Urban VIII, who as a cardinal had been in charge of Bernini’s education, when he became pope, basically employed Bernini to redecorate Rome. It is almost impossible to go anywhere in Rome today without coming across a Bernini work of art. Among the many Bernini works that we still admire today, include the Palazzo Barberini, the Fontana della Barcaccia in Piazza di Spagna, the Fontana del Tritone, and the magnificent bronze baldacchino, skyscraper tall, under the dome of Saint Peter’s basilica. For this monument the pope is infamously remembered for ordering the removal of the remaining bronze of the portico of the Pantheon, some of which was also used to make new canons for the Castel Sant’Angelo. Urban VIII’s unblessed recycling exercise earned caustic comments from the notorious antique talking statue, Pasqunio, who remarked, Quod non fecerunt barbari fecerunt Barberini (“What the barbarians did not do, the Barberini’s did”).

3: Pope Sixtus V – Felice Peretti (1585-1590) – The Happy Pope

If you like exorcism and heads on stakes then Sixtus V stands out in the list of popes. Famous for rooting out corruption and lawlessness in Roman society by displaying criminals decapitated heads on stakes around the city he also performed exorcisms to get rid of pagan demons, after re-erecting four ancient Egyptian obelisks as signposts to pilgrims across Rome. The Vatican obelisk at Basilica of St. Peter, for example, has an inscription referring to exorcism on the east and west sides to keep evil away from the Vatican.

According to our Vatican expert, we owe Sixtus V for the reorganization of Rome’s urban plan, as this pope created new straight streets and laid the foundation for the topography of the city – as we know it today. Thanks to Sixtus we can walk from the Porta del Popolo, where he placed an obelisk in the piazza, along the Via Sistina and Via delle Quattro Fontane. Our vatican scholars also tell us the Dome of St. Peter’s was completed under his patronage and in much haste. Sixtus V was presented a ten-year completion plan by Giacomo della Porta, to which the pope responded that he wanted it completed in 24 months. Upon such strict instructions and thanks to a tirelessly-working team, the dome was complete in only 22 months.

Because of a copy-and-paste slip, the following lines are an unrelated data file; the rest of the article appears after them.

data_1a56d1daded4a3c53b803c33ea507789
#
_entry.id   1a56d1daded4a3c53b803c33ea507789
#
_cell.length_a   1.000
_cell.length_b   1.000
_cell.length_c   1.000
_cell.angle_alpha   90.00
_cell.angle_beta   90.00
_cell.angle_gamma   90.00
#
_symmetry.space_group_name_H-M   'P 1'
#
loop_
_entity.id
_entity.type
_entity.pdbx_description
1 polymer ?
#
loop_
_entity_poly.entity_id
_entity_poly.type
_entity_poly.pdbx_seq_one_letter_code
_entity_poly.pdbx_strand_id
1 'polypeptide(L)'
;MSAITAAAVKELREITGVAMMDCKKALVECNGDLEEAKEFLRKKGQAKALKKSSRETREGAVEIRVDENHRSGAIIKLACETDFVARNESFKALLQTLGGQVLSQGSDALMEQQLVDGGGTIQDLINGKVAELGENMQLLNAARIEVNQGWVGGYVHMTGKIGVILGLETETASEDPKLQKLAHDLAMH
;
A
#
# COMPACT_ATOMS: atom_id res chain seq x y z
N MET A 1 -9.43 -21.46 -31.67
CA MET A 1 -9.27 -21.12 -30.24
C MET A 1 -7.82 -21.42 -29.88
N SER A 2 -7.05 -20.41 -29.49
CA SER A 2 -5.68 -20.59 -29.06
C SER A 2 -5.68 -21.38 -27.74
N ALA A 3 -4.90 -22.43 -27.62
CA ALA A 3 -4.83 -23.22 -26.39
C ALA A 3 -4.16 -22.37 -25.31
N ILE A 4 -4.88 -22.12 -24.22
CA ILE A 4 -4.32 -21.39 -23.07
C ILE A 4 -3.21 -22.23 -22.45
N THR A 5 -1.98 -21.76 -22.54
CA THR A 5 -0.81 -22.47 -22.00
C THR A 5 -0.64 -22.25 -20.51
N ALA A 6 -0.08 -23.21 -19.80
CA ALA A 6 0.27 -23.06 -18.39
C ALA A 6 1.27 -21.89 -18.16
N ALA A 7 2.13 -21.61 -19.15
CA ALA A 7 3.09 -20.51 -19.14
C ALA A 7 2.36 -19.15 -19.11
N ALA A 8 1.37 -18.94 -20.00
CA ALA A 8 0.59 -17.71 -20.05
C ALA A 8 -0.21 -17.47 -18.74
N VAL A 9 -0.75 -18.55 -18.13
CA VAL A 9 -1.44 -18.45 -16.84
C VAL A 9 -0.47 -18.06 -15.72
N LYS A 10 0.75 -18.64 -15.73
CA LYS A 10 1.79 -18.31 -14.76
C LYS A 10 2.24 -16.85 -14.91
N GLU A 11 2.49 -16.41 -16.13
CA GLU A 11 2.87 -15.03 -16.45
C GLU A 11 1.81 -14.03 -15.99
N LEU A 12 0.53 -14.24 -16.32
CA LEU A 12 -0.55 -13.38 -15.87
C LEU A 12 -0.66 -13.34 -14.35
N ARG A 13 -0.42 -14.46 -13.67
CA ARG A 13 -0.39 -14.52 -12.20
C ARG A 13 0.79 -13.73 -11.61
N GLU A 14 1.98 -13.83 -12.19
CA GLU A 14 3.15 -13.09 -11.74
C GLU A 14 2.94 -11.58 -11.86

In contrast to many other papal greats, Sixtus V had no appreciation for antiquities: for starters this pope endeavored to convert the Colosseum into a wool factory with homes for its workers, he demolished many Roman monuments to use them as raw materials for other construction projects, and turned the Column of Marcus Aurelius and Trajan’s column into pedestals for the statues of St. Peter and Paul.

Lauren also likes to remember Sixtus V for leaving us the Moses Fountain. Originally known as the Sweet/Happy fountain after Sixtus V’s name (Felice translates to “happy” in Italian), when the statue of Moses was unveiled and was completely out of proportion, it became known as the ‘unhappy’ fountain. Our guides like to call the statue the “Fat Moses”, exactly for that reason. The fountain was part of Sixtus V’s plan to bring a second aqueduct (Acqua Felice) to the city, in addition to the Acqua Vergine (location of the Trevi Fountain), with the purpose of bringing clean water into a less inhabited area and encouraging people to live there. The Palazzo Barberini and the Triton fountain were later made possible thanks to Sixtus V’s aqueduct. Viewing the fountain’s facade today is quite a challenge due to the traffic pattern, and our tip is to pay a visit to the fountain at night. 

4: Pope Innocent X – Giovanni Battista Pamphilj (1644-1655) – The Negative Pope

Innocent X makes our list of popes due to his epic negativity. His family, the Pamphilj, were bitter enemies of Urban VIII’s family, the Barberini. He was determined to reform the financial climate in Rome that was threatened by his predecessor, Urban VIII, who emptied the papal coffers for his own private interests and whims. Innocent X imposed several reforms to restore the state income, responding with “no way” to everything he disagreed with – thus earning the nickname of Monsignor “No way”.